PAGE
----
There is a valid argument for companies particularly where there are many investors/shareholders is that you can have scale which is something that was required when building the railways of England etc.

The shareholders appoint Directors to run the company on their behalf with control via the company Articles and the Companies Act. The Consumers’ Association Ltd is both a charity and a company and has [a rapidly reducing number of ] shareholders.

Profile photo of DeeKay
Member

Thanks DT
In my eyes there is a case to answer for many of these directors who are knowingly doing wrong in the knowledge that they can hide behind this cloak
The original intention of a limited company could not have been to protect a director from prosecution but has became protection to deliberate actions
My understanding of a limited company was to enable a business to set up with shareholders or backers be they singular or multiple a company such as the rail companies you mention so that if things went wrong creditors would have no claim on a single person be they director or shareholder should the business fold as such
The concept was pretty good for that purpose I’d say
If a company gets caught doing wrong and even the director/s had full knowledge they simply resign and walk away. . If the same company does not get caught the company and directors can reap the benefits in the knowledge that if the s**t hits the fan only the company can be made to pay. . .It’s not much of a system is it??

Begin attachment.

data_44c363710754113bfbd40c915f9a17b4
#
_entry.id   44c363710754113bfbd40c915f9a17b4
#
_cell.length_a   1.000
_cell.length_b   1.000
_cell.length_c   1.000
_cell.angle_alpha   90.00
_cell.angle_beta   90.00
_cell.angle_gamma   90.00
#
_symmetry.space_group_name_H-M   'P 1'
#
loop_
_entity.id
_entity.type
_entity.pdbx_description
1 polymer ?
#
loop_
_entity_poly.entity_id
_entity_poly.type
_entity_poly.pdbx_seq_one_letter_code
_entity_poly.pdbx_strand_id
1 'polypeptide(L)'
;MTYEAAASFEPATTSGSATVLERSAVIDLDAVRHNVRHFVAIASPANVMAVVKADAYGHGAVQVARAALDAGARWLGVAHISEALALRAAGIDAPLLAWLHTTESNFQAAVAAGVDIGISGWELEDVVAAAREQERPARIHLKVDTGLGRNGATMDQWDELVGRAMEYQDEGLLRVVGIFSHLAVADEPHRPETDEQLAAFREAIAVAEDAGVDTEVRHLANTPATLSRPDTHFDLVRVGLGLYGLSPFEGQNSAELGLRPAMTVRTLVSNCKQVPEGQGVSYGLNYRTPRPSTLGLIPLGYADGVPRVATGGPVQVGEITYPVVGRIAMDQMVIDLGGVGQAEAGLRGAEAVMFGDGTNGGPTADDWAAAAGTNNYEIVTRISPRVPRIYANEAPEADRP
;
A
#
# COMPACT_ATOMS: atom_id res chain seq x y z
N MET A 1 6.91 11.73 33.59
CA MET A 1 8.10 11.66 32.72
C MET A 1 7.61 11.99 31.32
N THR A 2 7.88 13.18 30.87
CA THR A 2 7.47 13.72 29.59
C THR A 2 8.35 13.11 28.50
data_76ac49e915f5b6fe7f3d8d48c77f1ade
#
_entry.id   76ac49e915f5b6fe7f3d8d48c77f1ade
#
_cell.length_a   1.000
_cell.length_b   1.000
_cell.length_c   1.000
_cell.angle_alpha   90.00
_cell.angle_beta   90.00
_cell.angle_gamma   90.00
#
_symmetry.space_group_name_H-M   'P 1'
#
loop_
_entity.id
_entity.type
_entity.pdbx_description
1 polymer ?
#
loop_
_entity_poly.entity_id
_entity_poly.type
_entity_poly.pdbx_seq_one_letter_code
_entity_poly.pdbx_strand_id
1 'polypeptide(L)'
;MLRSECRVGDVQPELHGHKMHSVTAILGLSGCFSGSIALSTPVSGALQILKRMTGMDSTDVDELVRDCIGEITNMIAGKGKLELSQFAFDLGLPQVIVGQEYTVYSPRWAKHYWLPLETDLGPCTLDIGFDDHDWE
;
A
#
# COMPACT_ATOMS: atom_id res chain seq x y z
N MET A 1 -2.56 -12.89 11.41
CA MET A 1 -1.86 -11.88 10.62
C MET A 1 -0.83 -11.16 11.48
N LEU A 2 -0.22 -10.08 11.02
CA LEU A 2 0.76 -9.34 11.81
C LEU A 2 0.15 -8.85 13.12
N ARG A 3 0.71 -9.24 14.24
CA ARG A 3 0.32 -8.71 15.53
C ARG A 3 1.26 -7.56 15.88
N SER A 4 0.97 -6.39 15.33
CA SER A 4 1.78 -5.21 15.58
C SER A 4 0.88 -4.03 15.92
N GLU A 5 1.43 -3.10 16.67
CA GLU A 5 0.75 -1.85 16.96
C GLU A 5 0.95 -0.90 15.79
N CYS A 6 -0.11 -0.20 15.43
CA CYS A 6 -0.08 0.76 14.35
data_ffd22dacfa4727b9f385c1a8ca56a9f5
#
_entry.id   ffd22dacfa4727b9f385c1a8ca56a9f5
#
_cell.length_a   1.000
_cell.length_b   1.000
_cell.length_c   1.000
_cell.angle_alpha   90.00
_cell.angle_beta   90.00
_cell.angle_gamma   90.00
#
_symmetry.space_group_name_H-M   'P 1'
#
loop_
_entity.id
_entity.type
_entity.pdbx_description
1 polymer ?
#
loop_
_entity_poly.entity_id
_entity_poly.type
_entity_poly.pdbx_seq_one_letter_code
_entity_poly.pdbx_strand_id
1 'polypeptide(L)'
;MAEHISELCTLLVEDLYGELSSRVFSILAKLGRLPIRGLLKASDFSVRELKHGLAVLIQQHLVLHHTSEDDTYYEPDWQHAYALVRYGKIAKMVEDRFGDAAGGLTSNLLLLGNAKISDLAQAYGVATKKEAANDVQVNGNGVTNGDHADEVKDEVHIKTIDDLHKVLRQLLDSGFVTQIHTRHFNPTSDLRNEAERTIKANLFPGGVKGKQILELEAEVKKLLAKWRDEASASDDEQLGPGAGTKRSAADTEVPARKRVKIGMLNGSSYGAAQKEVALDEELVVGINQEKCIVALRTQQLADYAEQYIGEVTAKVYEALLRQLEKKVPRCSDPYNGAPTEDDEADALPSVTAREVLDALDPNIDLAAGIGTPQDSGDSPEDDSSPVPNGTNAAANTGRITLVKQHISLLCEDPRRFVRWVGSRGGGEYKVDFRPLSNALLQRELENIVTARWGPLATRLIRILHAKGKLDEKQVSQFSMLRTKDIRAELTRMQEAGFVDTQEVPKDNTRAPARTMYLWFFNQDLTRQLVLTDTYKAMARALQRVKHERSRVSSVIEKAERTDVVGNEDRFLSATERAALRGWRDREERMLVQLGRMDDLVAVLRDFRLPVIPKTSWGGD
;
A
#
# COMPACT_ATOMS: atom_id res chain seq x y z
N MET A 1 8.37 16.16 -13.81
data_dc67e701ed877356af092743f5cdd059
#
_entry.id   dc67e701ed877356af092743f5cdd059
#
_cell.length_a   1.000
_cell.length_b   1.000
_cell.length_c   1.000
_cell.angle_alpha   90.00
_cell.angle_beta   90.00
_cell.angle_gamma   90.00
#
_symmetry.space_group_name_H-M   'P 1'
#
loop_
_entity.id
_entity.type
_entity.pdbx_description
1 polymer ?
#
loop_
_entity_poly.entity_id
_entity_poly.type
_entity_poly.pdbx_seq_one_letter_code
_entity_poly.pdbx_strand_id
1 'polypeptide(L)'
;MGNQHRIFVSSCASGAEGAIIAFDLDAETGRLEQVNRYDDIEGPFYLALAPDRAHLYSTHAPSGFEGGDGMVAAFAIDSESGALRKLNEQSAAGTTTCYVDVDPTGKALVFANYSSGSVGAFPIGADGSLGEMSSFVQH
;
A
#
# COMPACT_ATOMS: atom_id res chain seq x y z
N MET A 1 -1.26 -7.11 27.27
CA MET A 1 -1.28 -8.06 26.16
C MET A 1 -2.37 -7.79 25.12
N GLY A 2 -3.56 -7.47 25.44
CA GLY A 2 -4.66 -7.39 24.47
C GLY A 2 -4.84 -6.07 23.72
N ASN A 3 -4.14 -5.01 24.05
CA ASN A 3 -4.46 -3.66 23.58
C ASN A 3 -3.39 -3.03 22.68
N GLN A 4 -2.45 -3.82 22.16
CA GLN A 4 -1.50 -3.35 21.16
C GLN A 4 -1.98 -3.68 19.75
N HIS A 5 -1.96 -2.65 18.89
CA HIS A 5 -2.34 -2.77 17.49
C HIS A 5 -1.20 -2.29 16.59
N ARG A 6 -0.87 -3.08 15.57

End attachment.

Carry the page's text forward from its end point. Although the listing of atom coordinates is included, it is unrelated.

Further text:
So should we all become limited companies??
Surely the sole trader/businessman is being treated unfairly
Could there be need for a change given the immensity of the banking scandal, VW etc whilst a sole trader who makes a simple mistake or even some employees who make simple mistakes can be pulled over the coals for their mistakes
Is this a case of the establishment backing BB??

Are my thoughts entirely wrong??

Member
Kay says:
25 March 2016

The Law was changed to enable the prosecution of individual company officers for Health and Safety offences, so why shouldn’t it be changed for other illegal practices?

Profile photo of bishbut
Member

Just to make sure directors get the message if legislation is ever brought in is to make the maximum sentence life in prison or no maximum one at all the minimum one must be imprisonment as well not a slap on the hand or a fine

Profile photo of duncan lucas
Member

IN this country directors are criminally responsible for the actions of their employees but whether any actual charges are brought is another thing . Break the law in the US and directors have a tougher time including imprisonment BUT the US bail laws favour those who are rich and also they can employ top lawyers to fight for them . I do agree with bishbut its time to get “US tough ” with them .

Profile photo of John Ward
Member

I wouldn’t agree with locking them up at public expense – they should be put to purposeful tasks and banned from ever again being in a managerial position or holding a directorship. First start prosecuting though . . .

Profile photo of Ian
Member